Filling Daddy’s Shoes

28 Dec

I am still amazed each time I hear one of my boys call out my name – Dad. This word serve as a constant reminder of the gift that God has given me to be a father. Then one unforgettable Saturday morning, I was reminded of the responsibility that comes with that gift.
I had just finished shaving in the bathroom when I heard a disturbance from downstairs. I went to the top of the staircase, and saw my oldest son (who was only 18-months-old) sanding at the bottom of the steps. Josiah had opened the closet door and had pulled out my old brown dress shoes. He had climbed up to the second step, and sat down. He began to reach for my shoes laying on the floor, but his arms were too short to reach them. Resolved to accomplish his task, he reached over and over again. As his frustration built, he began to grunt under the strain of his efforts. picture with boys
I then asked myself, “Why did he climb to the second step?” He could have reached the shoes from the first step, and then it dawned on me. He sat on that step because that is where I sit every morning before leaving for work. Tears welled up in my eyes from watching his struggle to imitate me. His frustration built, but he would not give up. Putting on shoes is such a routine task to me, but to him it meant everything.
It frightens me to know that Josiah’s desire to imitate goes far beyond the simple act of putting on shoes. The way he talks, walks, works, spends money, and has fun will be affected by my leadership. The way he interacts with other people and with his God will be formed as he imitates the behavior that he sees in our home. His desire to please will not end at adolescence. I am over forty-years-old, and the person that I still try to emulate and please is my father. My ears ache to hear the words, I am proud of you. My life reflects a passion to fill his shoes.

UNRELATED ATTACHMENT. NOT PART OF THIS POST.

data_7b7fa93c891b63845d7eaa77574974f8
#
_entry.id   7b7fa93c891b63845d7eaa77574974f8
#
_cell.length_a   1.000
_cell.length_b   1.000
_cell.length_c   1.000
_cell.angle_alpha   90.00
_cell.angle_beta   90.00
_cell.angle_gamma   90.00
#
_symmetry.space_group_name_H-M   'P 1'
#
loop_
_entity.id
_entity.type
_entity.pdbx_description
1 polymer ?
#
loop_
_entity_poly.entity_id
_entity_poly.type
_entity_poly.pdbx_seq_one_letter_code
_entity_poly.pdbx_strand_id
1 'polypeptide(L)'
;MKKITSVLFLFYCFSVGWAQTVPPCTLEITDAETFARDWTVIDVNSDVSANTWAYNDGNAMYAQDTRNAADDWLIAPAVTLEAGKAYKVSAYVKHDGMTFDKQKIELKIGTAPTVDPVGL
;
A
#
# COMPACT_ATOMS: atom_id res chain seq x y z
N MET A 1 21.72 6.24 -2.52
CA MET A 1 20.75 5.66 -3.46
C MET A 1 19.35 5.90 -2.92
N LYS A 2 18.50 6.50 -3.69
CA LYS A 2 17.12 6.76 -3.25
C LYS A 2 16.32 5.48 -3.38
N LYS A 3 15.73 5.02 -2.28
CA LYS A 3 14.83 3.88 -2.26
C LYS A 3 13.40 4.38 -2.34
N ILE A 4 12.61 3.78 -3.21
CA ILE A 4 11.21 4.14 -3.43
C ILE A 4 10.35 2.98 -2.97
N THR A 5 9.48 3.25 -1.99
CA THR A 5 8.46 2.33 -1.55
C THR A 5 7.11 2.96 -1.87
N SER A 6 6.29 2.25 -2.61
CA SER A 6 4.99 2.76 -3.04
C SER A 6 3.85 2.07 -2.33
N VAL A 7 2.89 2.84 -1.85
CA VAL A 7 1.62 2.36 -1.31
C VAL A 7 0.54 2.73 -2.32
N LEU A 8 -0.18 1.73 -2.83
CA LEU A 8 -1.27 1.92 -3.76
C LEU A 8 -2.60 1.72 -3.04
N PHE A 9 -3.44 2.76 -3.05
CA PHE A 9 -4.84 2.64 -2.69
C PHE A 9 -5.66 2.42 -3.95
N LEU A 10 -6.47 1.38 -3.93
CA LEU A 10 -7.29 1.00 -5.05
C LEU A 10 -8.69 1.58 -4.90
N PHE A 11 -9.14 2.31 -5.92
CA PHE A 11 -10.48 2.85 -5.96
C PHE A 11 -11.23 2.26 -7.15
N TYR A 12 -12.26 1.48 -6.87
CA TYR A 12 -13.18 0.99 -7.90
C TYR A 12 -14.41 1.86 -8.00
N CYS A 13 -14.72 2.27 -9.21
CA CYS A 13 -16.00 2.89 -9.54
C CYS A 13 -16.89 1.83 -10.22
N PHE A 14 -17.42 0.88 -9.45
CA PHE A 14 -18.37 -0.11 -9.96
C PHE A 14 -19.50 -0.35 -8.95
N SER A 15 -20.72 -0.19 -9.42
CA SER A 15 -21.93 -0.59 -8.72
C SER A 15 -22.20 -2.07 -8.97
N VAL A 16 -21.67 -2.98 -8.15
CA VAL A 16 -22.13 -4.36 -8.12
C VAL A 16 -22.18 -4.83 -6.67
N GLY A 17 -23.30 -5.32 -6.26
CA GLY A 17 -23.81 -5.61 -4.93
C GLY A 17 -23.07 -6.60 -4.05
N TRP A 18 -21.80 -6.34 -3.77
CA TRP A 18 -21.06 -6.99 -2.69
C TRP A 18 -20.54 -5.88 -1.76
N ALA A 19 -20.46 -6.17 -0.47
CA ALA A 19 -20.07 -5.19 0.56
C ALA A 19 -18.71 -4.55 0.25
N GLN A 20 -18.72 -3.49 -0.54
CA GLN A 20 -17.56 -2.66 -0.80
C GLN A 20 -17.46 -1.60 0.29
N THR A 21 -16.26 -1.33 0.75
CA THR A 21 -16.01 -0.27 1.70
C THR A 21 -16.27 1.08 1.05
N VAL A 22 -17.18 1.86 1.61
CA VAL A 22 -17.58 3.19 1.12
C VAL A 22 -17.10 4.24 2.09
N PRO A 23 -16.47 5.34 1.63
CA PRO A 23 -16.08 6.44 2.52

Americans pay millions of dollars each year for conferences, and education that will make them better leaders in the workplace. Yet rarely in today’s world will you hear anything about improving your leadership in the home. Let us remember that the largest leadership vacuum today is not in Wall Street, Hollywood, or the religious community.

A leadership vacuum exists within our homes.
It is a gap that God is calling fathers and mothers to fill for the sake of the next generation – a gap in your family that can only be filled by you.

So put aside the seemingly urgent.  Turn off the media, in order to focus on what really matters.

David - Prof 2Dr. G. David Boyd is the Managing Director of EA Resources – a non profit designed to equip parents and churches to minister to the needs of emerging adults.  If he can help your community, contact him at gdavid@earesources.org.

One Response to “Filling Daddy’s Shoes”

  1. Melinda Taylor December 29, 2017 at 08:15 #

    Dear Dave, you hit that right on the head and the same goes for daughters. Fathers are important. My dad left when I was four years old and I remember waiting for him to come home all my adolescent life. No child should have to go through that. Yes, the values that you learn at home from your Dad is most important to both boys and girls. Thank you for writing this Dad’s are important..

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